The cultural renaissance of the 19th century led to an increasing Tamil togetherness and was linked with the thrust for social reform and political power - a thrust which at the same time, sought to marry a rising Tamil togetherness with the immediate and larger struggle for freedom from British rule.

In South India, no one exemplified the marriage of this duality more effectively than Subramania Bharathy whose songs in Tamil stirred the hearts of millions of Tamils, both as Tamils and as Indians. The words of Bharathy's Senthamil Nadu Enum Pothinale, continue to move the hearts of the Tamil people today. It was his salute to the Tamil nation that was yet unborn. His Viduthalai was the joyous song of Indian freedom and there he reached out beyond the Tamil nation to the day when Bharat would be free.

Bharathy sought to consolidate the togetherness of his own people by his ceaseless campaign against casteism and for women's rights. The Bharathy birth centenary celebrations of 1982 served to underline the permanent place that Bharathy will always have in the hearts of the Tamil people, whether they be from Tamil Nadu, Tamil Eelam, Malaysia, Singapore or elsewhere.

Two other Tamils will be always associated with the rise of Tamil national consciousness in the first two decades of the 20th century - lawyer, Tamil scholar and revolutionary, V.V.S.Aiyar and the Swadeshi steam ship hero, Kappal Otiya Thamilan, V.O.Chidambram Pillai.

Aiyar was a lawyer who joined Grays Inn in London to become a barrister but became a revolutionary instead. Later, he wrote many books in Tamil and in English and is regarded by many as the father of the modern Tamil short story. He was a pioneer in Tamil literary criticism. His major works included a translation of the Thirukural and 'Kamba Ramayanam - A Study'.

In the years after the first World War, Mohandas Karamchand Gandhi reached out to the underlying unity of India and sought to weld together the many peoples of the Indian subcontinent into a larger whole. But the attempt did not entirely succeed. The assessment of Pramatha Chauduri who wrote in Bengali in 1920 was not without significance:

"...You have accused me of 'Bengali patriotism'. I feel bound to reply. If its a crime for a Bengali to harbour and encourage Bengali patriotism in his mind, then I am guilty "But I ask you, what other patriotism do you expect from a Bengali writer? The fact that I do not write in English should indicate that non Bengali patriotism does not sway my mind. If I had to make patriotic speeches in a language that is the language of no part of India, then I would have had to justify that patriotism by saying it does not relate to any special part of India as a whole. In a language learnt by rote you can only express ideas learnt by heart.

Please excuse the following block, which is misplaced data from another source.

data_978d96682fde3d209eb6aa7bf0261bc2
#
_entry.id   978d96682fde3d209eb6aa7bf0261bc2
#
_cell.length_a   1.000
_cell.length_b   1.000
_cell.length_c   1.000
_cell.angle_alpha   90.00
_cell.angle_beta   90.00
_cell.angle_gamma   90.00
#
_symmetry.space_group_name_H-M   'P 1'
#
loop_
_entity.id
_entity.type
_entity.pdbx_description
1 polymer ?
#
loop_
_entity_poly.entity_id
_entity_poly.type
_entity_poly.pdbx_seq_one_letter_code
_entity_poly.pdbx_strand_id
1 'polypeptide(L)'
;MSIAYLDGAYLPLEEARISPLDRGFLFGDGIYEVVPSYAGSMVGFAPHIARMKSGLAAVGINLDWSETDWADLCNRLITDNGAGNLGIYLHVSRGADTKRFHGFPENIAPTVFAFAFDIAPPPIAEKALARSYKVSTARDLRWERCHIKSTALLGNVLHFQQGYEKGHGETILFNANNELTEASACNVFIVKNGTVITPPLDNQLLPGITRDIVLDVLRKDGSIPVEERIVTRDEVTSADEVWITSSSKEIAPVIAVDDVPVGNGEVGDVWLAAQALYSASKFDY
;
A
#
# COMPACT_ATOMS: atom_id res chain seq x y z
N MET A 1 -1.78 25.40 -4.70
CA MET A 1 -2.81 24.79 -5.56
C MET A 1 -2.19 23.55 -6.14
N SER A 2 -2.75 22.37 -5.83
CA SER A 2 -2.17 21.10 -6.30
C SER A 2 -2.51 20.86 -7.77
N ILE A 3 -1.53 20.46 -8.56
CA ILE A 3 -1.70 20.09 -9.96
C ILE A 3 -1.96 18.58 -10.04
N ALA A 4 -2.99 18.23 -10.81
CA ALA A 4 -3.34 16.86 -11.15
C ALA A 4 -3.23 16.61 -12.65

"It is not a bad thing to try and weld many in to one but to jumble them all up is dangerous because the only way we can do that is by force. If you say that this does not apply to India the reply is that if self determination is not suited to us, then it is not suited at all to Europe. No people in Europe are as different, one from another, as our people. There is not that much difference between England and Holland as there is between Madras and Bengal. Even France and Germany are not that far apart...If you ask why this simple truth is not evident to all the answer is: because of circumstances. The whole of India is now under British rule...therefore, the main link between us is the link of bondage and no province can cut through this subjugation by its own efforts and actions...So today we are obliged to tell the people of India, 'Unite and Organise'...

"People will recognise the value of provincial patriotism the moment they attain independence...Then the various nations of India will not try to merge, they will try to establish a unity amongst themselves... To be united due to outside pressure and to unite through mutual regard are not the same. Just as there is a difference between the getting together of five convicts in a jail and between five free men... Indian patriotism then will be built on the foundation of provincial patriotism, not just in words but in reality..."(Pramatha Chaudhuri: Bengali Patriotism - Sabuj Patra 1920, translated and reprinted in Facets, September 1982)

In Madras Presidency, which was the largest province of British India, and which included parts of that which is Andhra, Karnataka and Kerala today, the Suya Mariyathai Iyakam (Self Respect Movement) of  E.V.Ramasamy  (Periyar) started initially, in the early 1920s, as a social reform movement aimed at a casteless society. It later developed into a vehicle for a rising Tamil nationalism.

"The Tamil Renaissance took place at the same time as the Nationalist Movement. The outcome of this interaction of the renaissance and the Nationalist Movement was the genesis of a consciousness of a separate identity resulting in Dravidian Nationalism.... In philology the term 'Dravidian' was used to denote a group a group of languages mainly spoken in South India, namely, Tamil Telegu, Kannada and Malayalam. Later when the term was extended to denote a race, again it denoted the peoples speaking these four languages. But in South Indian politics as well as in general usage since the beginning of this century the term 'Dravidian' came to denote the 'Tamils' only and not the other three language speaking peoples. ... Hence it may be observed that the terms 'Tamil Nationalism' and 'Dravidian Nationalism' were synonymous" (K.Nambi Arooran - Tamil Renaissance and Dravidian Nationalism, Koodal Publishers, Madurai, 1980)